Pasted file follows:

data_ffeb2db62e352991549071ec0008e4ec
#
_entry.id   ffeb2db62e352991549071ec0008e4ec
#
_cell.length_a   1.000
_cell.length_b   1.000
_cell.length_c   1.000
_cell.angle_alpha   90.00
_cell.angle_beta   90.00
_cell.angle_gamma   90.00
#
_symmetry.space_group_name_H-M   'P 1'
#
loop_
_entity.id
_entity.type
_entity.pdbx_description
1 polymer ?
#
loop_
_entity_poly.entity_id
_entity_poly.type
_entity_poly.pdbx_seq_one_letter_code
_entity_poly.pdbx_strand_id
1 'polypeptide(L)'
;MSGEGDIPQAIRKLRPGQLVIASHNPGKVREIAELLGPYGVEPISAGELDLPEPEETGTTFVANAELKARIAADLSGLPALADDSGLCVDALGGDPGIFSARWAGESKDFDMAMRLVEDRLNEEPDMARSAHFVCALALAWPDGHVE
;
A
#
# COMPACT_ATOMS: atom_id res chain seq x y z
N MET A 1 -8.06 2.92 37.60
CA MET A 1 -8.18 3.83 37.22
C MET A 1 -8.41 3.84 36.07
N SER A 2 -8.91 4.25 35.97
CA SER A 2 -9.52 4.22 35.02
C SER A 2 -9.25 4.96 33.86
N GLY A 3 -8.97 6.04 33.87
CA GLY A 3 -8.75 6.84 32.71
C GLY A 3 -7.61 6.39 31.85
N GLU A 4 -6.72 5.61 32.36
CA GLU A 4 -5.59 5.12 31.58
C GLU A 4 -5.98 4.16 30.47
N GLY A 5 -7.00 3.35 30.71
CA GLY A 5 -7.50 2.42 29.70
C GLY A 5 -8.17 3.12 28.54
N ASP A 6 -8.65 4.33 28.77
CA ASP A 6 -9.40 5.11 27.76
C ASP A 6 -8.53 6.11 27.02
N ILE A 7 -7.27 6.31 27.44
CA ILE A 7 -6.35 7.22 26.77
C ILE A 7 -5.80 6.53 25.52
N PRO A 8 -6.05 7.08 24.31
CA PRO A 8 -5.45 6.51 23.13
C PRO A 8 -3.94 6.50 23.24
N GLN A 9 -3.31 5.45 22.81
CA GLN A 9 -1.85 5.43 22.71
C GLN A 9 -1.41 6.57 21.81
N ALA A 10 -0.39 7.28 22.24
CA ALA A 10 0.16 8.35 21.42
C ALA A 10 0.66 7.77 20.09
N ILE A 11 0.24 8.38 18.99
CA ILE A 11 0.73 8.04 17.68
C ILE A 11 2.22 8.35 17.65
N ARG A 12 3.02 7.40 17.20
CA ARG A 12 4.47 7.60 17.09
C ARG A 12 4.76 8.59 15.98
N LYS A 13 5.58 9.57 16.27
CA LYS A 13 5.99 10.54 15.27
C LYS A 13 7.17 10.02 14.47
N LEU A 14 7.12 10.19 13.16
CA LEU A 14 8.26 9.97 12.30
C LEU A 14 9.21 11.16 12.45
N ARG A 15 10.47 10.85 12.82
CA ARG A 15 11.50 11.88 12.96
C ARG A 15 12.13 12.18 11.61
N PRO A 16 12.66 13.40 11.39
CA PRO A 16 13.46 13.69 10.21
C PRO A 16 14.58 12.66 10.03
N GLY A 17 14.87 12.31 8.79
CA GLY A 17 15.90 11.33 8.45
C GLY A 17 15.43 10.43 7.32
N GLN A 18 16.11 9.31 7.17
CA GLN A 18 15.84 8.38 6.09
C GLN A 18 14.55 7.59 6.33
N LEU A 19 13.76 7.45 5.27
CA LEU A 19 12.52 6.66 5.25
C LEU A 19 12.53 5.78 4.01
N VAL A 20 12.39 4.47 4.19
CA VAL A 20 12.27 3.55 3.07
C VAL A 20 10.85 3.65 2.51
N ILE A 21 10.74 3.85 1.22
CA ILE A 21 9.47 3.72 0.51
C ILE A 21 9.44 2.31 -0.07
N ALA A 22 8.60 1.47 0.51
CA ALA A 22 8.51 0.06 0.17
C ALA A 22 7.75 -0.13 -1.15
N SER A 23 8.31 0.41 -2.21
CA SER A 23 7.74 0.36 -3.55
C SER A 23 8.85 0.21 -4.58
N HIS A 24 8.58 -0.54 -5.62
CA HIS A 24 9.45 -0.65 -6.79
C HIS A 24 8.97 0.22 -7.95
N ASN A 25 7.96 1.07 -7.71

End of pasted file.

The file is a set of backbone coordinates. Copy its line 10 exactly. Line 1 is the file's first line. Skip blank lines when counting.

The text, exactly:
_cell.angle_gamma   90.00